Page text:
Hepkat/Cedarjet et al: Here's my view, truncated yes, but it'll have to do for now.
I, for one, partly agree with the notion much of the Arab and Muslim world must come to the terms with the fact that Israel exists, and will not be going anywhere. Also, I think that it is perfectly acceptable to criticize Britain for partitioning its sector of the Middle East the way it did, because frankly they should have known it would have caused problems. But, I think the question that most are forgetting, but must be asked is this: "How could it have been done any better?" For a minute look at the dynamics of the situation in 1948 Palestine: The Jews are there. So are the Arabs. They both hate each other, and when the British leave, as they inevitably have to, there are going to be some potentially bloody problems, ie civil war sponsored by extremists, mostly on the Arab/Muslim side in the form of 3rd entities, but also from militant Jews who pretty much think vice versa of what the Muslim extremists think. So what do the British do? They partition the land, some for the Jews, and some for the Arabs. Obviously, the Zionist movement catalyzed the eventuality of this occurence, but I am confident that it would have happened anyway if Britain had not been inherently pressured so much by the Zionists. The partitioning of Palestine was by no means a perfect compromise, in fact it was a horrible solution, but, at the time, it was the best solution. The same thing goes for that other religiously partitioned debacle of a former colony...India.
Knowing this, I therefore conclude that the statement that Israel had/has no right to exist because of the partitioning of Palestine is exactly akin to saying that East and West Pakistan (now Pakistan and Bangladesh), and for that matter, India and Trans-Jordan itself. Britain partitioned it, it exists, it has a right to exist.
So, what were those who wanted to see the Jews out of Palestine to do now that they couldn't initiate civil war between the Arabs there and the Jews? Well, they just plain invaded the Jewish area. In my opinion, the invasion of Palestine was pretty much the only feasibly avoidable action that directly spawned the half-century of state-to-occupied area-to-state Muslim/Jewish conflict in the Middle East. After the 1948 war, both sides of the conflict could easily claim and even justify their actions, given the misgivings of the opposite side.
Addressing a few other points:
The Palestinian Leadership: I used to have a little bit of respect for Yasser Arafat and the Palestinian Authority, standing up for the Palestinians' cause and promoting it to the world. After the tenure of Ehud Barak as Israel's PM, that all changed. Barak and US President Clinton offered the most generous peace package to the Palestinians had ever been and probably would ever will be faced with. It gave them control over a state, which included Gaza, 95% of the West Bank, 50% of Jerusalem, the works. Plus, it even intended to address the problem of allowing Palestinians displaced by the many Arab-Israeli wars to come back to Israel. It was what what the average Palestinian wanted and deserved, it was what Israel deserved, it was what America wanted, it was what pretty much the rest of the non-extremist Muslim/Jewish world wanted. So, with this golden opportunity set before them, what did the Palestinian Authority do? They rejected it. They categorically denied Barak's attempts at giving the Palestinians their own state, which would pave the way for making complete peace in the future. They rejected peace. Now, I can't really find any reason to justify popular Palestinian aggression against Israel. It may be a harsh statment, but still, the fact remains: the Palestinian leadership, which the majority of Palestinians support, rejected their best hope for peace. It took no idiot to figure out that if the Palestinian Authority rejected this offer, thought too generous by a large number of Israelis, that Israel would shift to a more conservative position on the conflict. Unfortunately, it may be years before another opportunity such as this presents itself to either side. I can't say that I don't put most of the blame on the Palestinians' side.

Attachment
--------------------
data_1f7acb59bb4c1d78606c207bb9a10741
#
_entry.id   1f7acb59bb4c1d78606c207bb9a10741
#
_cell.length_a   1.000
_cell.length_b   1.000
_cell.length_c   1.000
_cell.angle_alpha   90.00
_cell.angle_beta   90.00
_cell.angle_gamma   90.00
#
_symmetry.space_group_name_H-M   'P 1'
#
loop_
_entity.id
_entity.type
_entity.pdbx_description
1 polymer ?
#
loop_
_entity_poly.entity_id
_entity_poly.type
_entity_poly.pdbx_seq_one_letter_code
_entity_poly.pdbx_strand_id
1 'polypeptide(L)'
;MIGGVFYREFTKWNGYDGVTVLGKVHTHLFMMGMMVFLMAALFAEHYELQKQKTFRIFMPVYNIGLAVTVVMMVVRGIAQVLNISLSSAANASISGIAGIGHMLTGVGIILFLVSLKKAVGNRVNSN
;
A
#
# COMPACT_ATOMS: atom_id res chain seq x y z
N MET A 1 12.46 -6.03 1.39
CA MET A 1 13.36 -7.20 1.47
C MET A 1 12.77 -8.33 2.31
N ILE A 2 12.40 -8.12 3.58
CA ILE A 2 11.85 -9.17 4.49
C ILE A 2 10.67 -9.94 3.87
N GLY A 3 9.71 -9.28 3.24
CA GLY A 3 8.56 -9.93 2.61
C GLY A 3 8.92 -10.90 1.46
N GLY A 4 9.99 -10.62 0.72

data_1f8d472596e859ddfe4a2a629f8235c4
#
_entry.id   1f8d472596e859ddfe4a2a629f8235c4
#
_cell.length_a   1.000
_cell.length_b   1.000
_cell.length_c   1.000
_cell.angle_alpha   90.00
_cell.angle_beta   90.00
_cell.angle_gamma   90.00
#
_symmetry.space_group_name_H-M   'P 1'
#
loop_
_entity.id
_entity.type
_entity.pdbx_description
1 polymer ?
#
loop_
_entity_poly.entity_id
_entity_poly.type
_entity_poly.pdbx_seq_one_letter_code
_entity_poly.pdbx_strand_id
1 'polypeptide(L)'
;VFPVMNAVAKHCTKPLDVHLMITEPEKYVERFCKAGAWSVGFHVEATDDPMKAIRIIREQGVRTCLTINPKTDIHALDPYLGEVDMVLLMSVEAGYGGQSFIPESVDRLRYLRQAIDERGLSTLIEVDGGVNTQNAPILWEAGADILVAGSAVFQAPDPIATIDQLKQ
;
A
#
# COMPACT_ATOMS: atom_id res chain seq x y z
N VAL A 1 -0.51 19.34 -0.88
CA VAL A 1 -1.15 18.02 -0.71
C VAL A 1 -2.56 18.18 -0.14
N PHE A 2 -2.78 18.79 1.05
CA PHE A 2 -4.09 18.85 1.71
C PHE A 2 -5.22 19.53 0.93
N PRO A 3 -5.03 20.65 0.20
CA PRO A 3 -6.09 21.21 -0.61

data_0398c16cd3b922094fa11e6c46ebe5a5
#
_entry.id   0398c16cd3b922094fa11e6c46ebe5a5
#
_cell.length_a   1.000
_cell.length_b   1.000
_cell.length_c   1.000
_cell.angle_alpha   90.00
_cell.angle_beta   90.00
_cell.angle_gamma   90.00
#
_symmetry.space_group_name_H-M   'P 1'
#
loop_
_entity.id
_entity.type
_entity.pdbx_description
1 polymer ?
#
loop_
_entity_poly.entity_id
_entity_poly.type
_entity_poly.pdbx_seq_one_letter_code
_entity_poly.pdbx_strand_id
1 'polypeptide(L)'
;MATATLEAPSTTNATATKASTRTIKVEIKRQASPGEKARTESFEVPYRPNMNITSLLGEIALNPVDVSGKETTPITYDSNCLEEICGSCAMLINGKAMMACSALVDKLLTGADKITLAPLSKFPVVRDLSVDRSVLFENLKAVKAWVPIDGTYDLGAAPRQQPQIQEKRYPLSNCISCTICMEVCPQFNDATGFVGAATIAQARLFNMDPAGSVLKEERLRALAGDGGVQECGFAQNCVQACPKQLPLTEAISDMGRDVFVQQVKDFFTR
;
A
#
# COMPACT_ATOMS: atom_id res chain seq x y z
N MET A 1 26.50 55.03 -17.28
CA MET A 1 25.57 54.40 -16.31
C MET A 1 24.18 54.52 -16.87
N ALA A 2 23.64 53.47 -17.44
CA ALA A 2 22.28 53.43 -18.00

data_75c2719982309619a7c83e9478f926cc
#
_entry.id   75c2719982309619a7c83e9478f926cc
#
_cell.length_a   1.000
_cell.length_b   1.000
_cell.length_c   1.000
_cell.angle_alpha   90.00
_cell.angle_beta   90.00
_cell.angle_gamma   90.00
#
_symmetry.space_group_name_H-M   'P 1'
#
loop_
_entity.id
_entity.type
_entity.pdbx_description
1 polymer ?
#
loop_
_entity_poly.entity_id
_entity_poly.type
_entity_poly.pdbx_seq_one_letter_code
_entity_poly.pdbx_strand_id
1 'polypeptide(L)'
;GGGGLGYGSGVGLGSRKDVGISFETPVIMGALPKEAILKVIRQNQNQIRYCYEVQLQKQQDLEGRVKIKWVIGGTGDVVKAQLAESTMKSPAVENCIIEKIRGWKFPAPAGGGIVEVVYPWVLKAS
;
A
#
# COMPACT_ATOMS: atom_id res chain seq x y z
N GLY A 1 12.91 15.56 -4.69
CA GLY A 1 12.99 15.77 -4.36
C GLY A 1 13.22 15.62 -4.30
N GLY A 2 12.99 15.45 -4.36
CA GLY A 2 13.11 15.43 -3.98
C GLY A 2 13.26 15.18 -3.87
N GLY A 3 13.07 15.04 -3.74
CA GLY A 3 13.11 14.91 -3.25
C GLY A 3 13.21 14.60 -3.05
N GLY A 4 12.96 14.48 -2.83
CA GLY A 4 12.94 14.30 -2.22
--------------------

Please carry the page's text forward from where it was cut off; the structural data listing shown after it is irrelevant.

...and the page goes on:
American involvement in the Middle East: Yes, America supports Israel. What's wrong with that? It supports the Palestinians too. That's why it's the main 3rd entity in the peace process. It was the United States that played a major part in drafting the aforementioned peace proposal. George Bush, for god's sake, has even stated that he backs a Palestinian state. The United States recognizes Israel; it recognizes every other country in the Middle East. And all of these countries with governments, policies, and social cultures many times worse than Israel's! The US also gives billions of dollars of aid each year to Middle Eastern countries, and was the leader in the fight against Saddam Hussein, which was supported by most of the Arab/Muslim world. Only Jordan, Yemen, Sudan, Tunisia, and the PLO didn't support the effort to let Kuwait stay the 19th province of Iraq (source: Kuwait Information Office). In regards to American stationing of troops in Saudi Arabia (Osama's main gripe): I don't think the United States would be overly hesitant to go into Iraq again and depose Saddam Hussein if it recieved widespread political and military support from Europe and the Middle East. I already wrote something on wider American foreign policy; you'll find it in the "Why People Hate America" thread.
That's it...for now.